Tuesday, January 10, 2017

Fitness For Your Body And Wallet: Shedding Pounds Without A Gym Membership


New Year's resolutions can be fantastic motivating tools, and many of us use that motivation to improve our health. Thirty-seven percent of Americans resolved to lose weight, while another 32% resolved to stay fit and healthy in the New Year. No one knows that better than the weight loss industry, which ramps up its marketing this time of year. You've no doubt seen offers for free months and other discounts at local and national gym chains. 

What these advertisements leave out is that gym memberships are still very expensive. Nationally, gym memberships average $58 per month. That's bad enough before you start adding in contract initiation fees and other upfront charges. If you want to get fit, but don't want to pay those exorbitant fees, there are a few strategies you can try. Give these budget- and body- friendly ideas a chance. It might help you along the path toward a happier, healthier 2017! 

1.) Diet

Honestly, it doesn't matter how much you work out if you're not eating well. You won't lose weight. You'll still also suffer the side effects of a poor diet, like low energy and high blood pressure. Trying to get healthy with just exercise is like trying to fix a heater by changing the thermostat. 

According to nutritionist Shawn Talbott, weight loss is 75% diet and 25% exercise. The biggest factor in losing weight is your basal metabolic rate (BMR), which is how much energy your body burns throughout the day. This is usually in the vicinity of 2,000 calories. Running a mile burns about 100 calories, or 5% of your BMR. Worse yet, exercise can have a paradoxical effect with a bad diet. After a vigorous workout, you're more likely to snack. It's easy to fall into the trap of thinking you've "earned" an indulgent reward after a run or bike ride. You can easily wipe out all the good you've done with a bowl of ice cream.
Use a calorie tracking app like Myfitnesspal to get a sense of where your calories are going now. You might be surprised at how much you can save with a few easy cuts! Diets don't have to be extreme or restrictive to result in real, lasting changes to your body.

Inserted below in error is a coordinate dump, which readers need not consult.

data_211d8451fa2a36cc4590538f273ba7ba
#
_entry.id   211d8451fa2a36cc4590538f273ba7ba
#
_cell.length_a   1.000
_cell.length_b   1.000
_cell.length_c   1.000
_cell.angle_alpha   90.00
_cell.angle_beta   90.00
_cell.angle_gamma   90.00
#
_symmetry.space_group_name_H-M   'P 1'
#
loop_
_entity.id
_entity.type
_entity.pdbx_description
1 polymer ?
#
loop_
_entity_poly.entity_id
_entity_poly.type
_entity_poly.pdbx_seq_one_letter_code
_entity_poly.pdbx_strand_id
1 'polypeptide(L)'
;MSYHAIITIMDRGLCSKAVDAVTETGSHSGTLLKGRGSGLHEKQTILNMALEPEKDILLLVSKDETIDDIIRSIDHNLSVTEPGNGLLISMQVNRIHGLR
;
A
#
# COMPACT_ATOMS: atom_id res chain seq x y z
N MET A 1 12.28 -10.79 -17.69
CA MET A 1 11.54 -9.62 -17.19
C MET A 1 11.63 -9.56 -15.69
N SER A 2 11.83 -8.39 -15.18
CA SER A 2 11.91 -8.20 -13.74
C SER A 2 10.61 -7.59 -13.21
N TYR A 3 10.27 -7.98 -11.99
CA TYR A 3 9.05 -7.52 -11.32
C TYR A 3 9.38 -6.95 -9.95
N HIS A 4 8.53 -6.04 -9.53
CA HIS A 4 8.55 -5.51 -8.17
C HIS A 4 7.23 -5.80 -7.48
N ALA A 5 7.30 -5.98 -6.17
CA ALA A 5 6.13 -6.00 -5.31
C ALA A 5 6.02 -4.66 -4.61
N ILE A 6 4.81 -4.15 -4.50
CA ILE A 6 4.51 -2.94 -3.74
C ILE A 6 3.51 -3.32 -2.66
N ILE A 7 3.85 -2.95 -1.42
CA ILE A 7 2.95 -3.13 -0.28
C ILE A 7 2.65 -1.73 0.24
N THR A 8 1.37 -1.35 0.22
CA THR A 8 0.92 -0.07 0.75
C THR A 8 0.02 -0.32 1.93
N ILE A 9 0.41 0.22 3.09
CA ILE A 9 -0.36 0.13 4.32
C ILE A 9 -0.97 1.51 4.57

2.) Body weight exercise
One of the biggest reasons people give for joining a gym is access to strength training equipment. It's true that cardio alone won't help as much as strength training. It's not true, though, that you need expensive machines for it!
Three simple exercises can help tone trouble spots and reshape your body. Planks work your core, arms and shoulders. Squats work your glutes and legs. Toe raises work your calves. You can find tutorials for these and countless variations online. The challenge is to pick a routine and stick with it.
Another direction for body weight exercise is yoga. You can find tutorials online for strength-building yoga you can do in your home at your own pace. This can be a lot less intimidating than a class because no one can see if you mess up. Lots of yoga poses work on muscle building and flexibility. These can help tone and shape your body, ensuring your weight loss focuses on fat, not muscle.
3.) Make your own groups
One appeal of a gym membership is the camaraderie formed by group exercise classes. The scheduling of a class forces accountability, and working together can make the exercise seem less taxing. You can get these benefits outside the gym as well!
If you have several friends also interested in fitness, start building fitness activities, like hiking, bike riding or running, into your regular social time. Instead of going out for coffee, go for a run together!
If you're on your own, you can still find others who share your fitness goals. Use sites like Meetup to look for exercise groups that work at your skill level. If you're completely new, now's a great time, as there will be plenty of other people also starting a new fitness journey. If you're looking to take your fitness to the next level, challenge yourself by joining an advanced running or biking group. You can get fit and make new friends at the same time, without spending a big chunk of change on a gym membership.
Your Turn: How are you going to meet your fitness goals in 2017? Share your best tips on how to beat the gym and get fit!